Species Dependence of pMDI/Wood Adhesion
Malmberg, Michael J.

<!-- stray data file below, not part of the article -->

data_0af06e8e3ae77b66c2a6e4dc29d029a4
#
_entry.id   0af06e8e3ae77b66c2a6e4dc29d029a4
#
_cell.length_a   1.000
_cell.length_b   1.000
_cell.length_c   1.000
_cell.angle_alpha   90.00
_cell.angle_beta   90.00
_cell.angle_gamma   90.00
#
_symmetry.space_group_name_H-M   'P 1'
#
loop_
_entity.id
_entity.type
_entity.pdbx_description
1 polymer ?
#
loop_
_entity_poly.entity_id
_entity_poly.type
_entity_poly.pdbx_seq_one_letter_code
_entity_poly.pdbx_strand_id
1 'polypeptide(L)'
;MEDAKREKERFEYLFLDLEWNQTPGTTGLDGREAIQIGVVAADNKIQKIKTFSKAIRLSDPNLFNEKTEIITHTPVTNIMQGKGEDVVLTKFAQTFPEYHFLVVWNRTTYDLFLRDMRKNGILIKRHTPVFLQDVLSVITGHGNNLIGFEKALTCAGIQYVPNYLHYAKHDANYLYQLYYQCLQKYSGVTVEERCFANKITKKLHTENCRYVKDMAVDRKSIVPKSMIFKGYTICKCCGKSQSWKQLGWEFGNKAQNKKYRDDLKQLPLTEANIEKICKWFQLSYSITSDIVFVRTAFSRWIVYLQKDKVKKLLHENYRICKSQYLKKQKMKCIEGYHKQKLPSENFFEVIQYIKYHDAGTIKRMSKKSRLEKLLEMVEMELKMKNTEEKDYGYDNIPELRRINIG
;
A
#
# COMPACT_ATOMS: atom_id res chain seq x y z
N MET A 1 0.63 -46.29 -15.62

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Polymeric methylenebis(phenylisocyanate) (pMDI) has increasingly been used in the wood particulate composite industry. Wood composites, especially oriented strand board (OSB) are made with many variations of wood species. Little research has been done to investigate how pMDI adhesion has been affected by species. The present is divided into two parts. First, mode I fracture mechanics and surface free energy analysis was performed to investigate differences in adhesion between southern yellow pine and yellow-poplar bonded with pMDI. Secondly, an improvement in the synthesis of 13C, 15N labeled pMDI is discussed. Mode I fracture results show that pMDI adhesion was affected differently by southern yellow pine compared yellow poplar. The shear energy release rate was significantly higher in pine/pMDI composites than in yellow poplar/pMDI composites. The total surface energy of southern yellow pine was shown to be significantly greater than yellow poplar. The free energy of adhesion (DG) of the pine/pMDI and the poplar/pMDI was investigated. The DG indicated that the pine/pMDI system would take more energy to separate compared to the poplar/pMDI system. Lastly, a double-labeled 13C, 15N pMDI adhesive was successfully synthesized to produce Solid-State NMR composites.
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